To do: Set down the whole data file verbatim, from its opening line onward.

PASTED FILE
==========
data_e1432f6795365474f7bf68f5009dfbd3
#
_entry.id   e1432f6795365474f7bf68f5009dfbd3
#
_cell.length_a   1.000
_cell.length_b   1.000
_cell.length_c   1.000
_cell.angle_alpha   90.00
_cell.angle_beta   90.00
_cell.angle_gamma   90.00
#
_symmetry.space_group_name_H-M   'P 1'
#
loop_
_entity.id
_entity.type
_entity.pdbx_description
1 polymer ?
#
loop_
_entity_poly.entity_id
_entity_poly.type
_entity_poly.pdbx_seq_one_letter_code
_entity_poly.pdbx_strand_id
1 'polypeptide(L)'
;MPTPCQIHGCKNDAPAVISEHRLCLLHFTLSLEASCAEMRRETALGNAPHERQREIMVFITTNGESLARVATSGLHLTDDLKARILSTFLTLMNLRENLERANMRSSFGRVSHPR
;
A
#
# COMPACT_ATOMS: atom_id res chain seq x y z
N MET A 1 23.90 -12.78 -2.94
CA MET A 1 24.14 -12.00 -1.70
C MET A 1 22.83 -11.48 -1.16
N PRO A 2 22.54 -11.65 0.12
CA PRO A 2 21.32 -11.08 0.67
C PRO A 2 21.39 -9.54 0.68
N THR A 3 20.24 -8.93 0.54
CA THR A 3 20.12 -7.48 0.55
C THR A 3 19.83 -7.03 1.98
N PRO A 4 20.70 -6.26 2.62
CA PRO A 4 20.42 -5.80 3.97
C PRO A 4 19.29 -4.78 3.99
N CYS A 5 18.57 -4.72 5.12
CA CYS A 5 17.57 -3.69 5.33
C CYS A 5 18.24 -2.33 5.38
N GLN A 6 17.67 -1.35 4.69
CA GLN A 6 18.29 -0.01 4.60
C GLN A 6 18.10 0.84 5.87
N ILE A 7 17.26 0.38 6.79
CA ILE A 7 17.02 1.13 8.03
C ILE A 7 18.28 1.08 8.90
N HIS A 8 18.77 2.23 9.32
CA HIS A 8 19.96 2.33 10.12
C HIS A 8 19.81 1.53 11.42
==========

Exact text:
data_e1432f6795365474f7bf68f5009dfbd3
#
_entry.id   e1432f6795365474f7bf68f5009dfbd3
#
_cell.length_a   1.000
_cell.length_b   1.000
_cell.length_c   1.000
_cell.angle_alpha   90.00
_cell.angle_beta   90.00
_cell.angle_gamma   90.00
#
_symmetry.space_group_name_H-M   'P 1'
#
loop_
_entity.id
_entity.type
_entity.pdbx_description
1 polymer ?
#
loop_
_entity_poly.entity_id
_entity_poly.type
_entity_poly.pdbx_seq_one_letter_code
_entity_poly.pdbx_strand_id
1 'polypeptide(L)'
;MPTPCQIHGCKNDAPAVISEHRLCLLHFTLSLEASCAEMRRETALGNAPHERQREIMVFITTNGESLARVATSGLHLTDDLKARILSTFLTLMNLRENLERANMRSSFGRVSHPR
;
A
#
# COMPACT_ATOMS: atom_id res chain seq x y z
N MET A 1 23.90 -12.78 -2.94
CA MET A 1 24.14 -12.00 -1.70
C MET A 1 22.83 -11.48 -1.16
N PRO A 2 22.54 -11.65 0.12
CA PRO A 2 21.32 -11.08 0.67
C PRO A 2 21.39 -9.54 0.68
N THR A 3 20.24 -8.93 0.54
CA THR A 3 20.12 -7.48 0.55
C THR A 3 19.83 -7.03 1.98
N PRO A 4 20.70 -6.26 2.62
CA PRO A 4 20.42 -5.80 3.97
C PRO A 4 19.29 -4.78 3.99
N CYS A 5 18.57 -4.72 5.12
CA CYS A 5 17.57 -3.69 5.33
C CYS A 5 18.24 -2.33 5.38
N GLN A 6 17.67 -1.35 4.69
CA GLN A 6 18.29 -0.01 4.60
C GLN A 6 18.10 0.84 5.87
N ILE A 7 17.26 0.38 6.79
CA ILE A 7 17.02 1.13 8.03
C ILE A 7 18.28 1.08 8.90
N HIS A 8 18.77 2.23 9.32
CA HIS A 8 19.96 2.33 10.12
C HIS A 8 19.81 1.53 11.42